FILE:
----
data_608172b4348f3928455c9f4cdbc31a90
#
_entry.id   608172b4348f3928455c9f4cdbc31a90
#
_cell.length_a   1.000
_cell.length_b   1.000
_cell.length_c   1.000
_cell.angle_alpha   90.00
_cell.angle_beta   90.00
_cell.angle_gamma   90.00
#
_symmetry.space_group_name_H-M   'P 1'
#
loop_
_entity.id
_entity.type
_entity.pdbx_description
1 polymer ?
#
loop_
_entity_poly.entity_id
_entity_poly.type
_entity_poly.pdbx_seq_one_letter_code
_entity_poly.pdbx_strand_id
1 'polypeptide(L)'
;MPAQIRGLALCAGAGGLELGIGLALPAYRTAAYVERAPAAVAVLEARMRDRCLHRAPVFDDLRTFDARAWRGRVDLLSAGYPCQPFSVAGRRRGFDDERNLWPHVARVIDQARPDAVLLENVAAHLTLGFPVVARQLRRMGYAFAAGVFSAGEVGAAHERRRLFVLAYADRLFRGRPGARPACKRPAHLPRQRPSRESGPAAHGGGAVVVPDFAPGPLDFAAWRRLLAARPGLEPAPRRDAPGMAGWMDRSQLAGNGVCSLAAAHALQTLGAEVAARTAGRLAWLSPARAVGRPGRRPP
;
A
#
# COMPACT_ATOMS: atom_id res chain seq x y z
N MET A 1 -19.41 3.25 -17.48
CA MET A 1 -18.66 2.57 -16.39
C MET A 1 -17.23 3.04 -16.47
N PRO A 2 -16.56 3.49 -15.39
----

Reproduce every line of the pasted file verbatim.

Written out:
data_608172b4348f3928455c9f4cdbc31a90
#
_entry.id   608172b4348f3928455c9f4cdbc31a90
#
_cell.length_a   1.000
_cell.length_b   1.000
_cell.length_c   1.000
_cell.angle_alpha   90.00
_cell.angle_beta   90.00
_cell.angle_gamma   90.00
#
_symmetry.space_group_name_H-M   'P 1'
#
loop_
_entity.id
_entity.type
_entity.pdbx_description
1 polymer ?
#
loop_
_entity_poly.entity_id
_entity_poly.type
_entity_poly.pdbx_seq_one_letter_code
_entity_poly.pdbx_strand_id
1 'polypeptide(L)'
;MPAQIRGLALCAGAGGLELGIGLALPAYRTAAYVERAPAAVAVLEARMRDRCLHRAPVFDDLRTFDARAWRGRVDLLSAGYPCQPFSVAGRRRGFDDERNLWPHVARVIDQARPDAVLLENVAAHLTLGFPVVARQLRRMGYAFAAGVFSAGEVGAAHERRRLFVLAYADRLFRGRPGARPACKRPAHLPRQRPSRESGPAAHGGGAVVVPDFAPGPLDFAAWRRLLAARPGLEPAPRRDAPGMAGWMDRSQLAGNGVCSLAAAHALQTLGAEVAARTAGRLAWLSPARAVGRPGRRPP
;
A
#
# COMPACT_ATOMS: atom_id res chain seq x y z
N MET A 1 -19.41 3.25 -17.48
CA MET A 1 -18.66 2.57 -16.39
C MET A 1 -17.23 3.04 -16.47
N PRO A 2 -16.56 3.49 -15.39